Sunday, 17 January 2010

Cornish Pasties and Arabian Nights

On Friday, I rambled around Oxford and sampled my first traditional Cornish pasty. In search of a phone lost on a bus (Danielle left hers on the seat on the way to the dinner at St. Hughes), I practically inhaled the hot, flaky delight of beef, potatoes, turnip, and onion and took joy from the fact the pasty shop sign featured Harry Potter Cornwall script. My companions and I dipped in and out of little artsy shops, tried not to gape at street musicians, and soon entered the part of city centre where many of the Oxford libraries are located.

"This is a dream, right?" I asked Colleen, "This isn't's too beautiful to be real, and I'm not here, really." She laughed and assured me we were truly there as I gazed in open-mouthed wonder at the exterior of the Bodleian.

Later, down Crowley Road and quite turned around, we experienced one of the ethnically diverse parts of Oxford. Rows of squashed together buildings (um, fire hazard?) of varying colors, devoted here to a Greek cafe, there to a Polish market. The sidewalks were packed with people in robes, strange caps, turbans. All speaking languages that made my head light with effort.

Perhaps this clash of smells and sounds contributed to our getting entirely lost...two hours later, our footsore and slightly limping band of three called a taxi from a free "car hire" phone in a Tesco (so useful!). Our return to Logan House allowed us just enough time to don theatre-going clothes and walk to The North Wall Arts Center in Summertown.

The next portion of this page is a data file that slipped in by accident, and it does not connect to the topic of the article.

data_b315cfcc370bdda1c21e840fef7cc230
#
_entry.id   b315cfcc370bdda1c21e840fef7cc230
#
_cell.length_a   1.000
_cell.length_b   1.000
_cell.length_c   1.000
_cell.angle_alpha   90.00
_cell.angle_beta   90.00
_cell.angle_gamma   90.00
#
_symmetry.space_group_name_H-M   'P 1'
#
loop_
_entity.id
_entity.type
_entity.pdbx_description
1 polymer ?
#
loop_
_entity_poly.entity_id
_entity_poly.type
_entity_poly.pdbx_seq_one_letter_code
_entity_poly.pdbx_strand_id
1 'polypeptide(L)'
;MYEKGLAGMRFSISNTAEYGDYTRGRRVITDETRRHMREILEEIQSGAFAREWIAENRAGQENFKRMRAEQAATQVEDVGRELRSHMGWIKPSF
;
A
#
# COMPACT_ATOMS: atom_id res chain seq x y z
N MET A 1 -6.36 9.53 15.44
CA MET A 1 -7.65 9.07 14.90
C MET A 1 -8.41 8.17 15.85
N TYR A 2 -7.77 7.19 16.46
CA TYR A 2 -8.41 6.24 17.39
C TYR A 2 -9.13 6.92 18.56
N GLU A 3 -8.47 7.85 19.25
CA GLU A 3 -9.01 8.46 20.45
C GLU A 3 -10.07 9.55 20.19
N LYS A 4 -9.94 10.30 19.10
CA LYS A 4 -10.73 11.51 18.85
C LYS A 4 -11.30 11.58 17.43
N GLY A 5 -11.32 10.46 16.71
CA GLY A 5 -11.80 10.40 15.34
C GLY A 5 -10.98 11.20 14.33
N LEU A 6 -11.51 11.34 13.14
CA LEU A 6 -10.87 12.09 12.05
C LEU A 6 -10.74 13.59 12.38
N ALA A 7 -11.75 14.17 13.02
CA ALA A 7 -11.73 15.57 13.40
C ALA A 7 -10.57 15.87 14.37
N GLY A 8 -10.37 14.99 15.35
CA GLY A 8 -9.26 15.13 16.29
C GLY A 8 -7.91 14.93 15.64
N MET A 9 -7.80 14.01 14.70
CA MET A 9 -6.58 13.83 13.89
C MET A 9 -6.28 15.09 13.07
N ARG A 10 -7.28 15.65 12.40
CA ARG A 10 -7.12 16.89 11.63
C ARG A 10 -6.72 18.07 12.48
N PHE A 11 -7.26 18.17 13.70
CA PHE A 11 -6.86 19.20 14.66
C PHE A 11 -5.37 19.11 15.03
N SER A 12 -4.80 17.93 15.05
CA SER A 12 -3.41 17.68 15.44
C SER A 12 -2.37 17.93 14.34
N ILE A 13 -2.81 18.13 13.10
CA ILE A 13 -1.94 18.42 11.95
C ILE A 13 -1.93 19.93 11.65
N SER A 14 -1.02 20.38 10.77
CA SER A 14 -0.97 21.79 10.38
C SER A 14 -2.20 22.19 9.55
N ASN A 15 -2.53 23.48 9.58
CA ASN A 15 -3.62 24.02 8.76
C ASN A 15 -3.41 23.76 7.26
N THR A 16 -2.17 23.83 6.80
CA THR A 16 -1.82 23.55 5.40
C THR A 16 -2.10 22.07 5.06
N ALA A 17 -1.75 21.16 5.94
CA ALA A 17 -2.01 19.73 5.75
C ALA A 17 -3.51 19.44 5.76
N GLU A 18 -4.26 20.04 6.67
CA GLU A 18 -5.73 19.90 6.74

As for the Arabian Nights, ah! British storytellers worthy of medals, immersing the audience in the tales of Scheherazade, queen of Persia. Sandwiched between Betty and a boy from Holland whose name is pronounced Hi-eh, I marveled at the storytellers' use of hand gestures, witty words, and music. During intermission, I spoke with Hi-eh - we each divulged our favorite Disney movies (his being Fantasia and Bambi) and discussed The Golden Compass. At one point, Betty interjected to question him about Amsterdam's having legal weed and prostitution. I listened, amused. Moments later, our Dutch friend went to the bar for a drink and came back bearing orange-juice bottles for the four of us. Very sweet.

Only at St. Clare's here in Oxford would I start my day off with Cornish pastry and end with Persian folktales and a Dutchman buying me a beverage. Love it.

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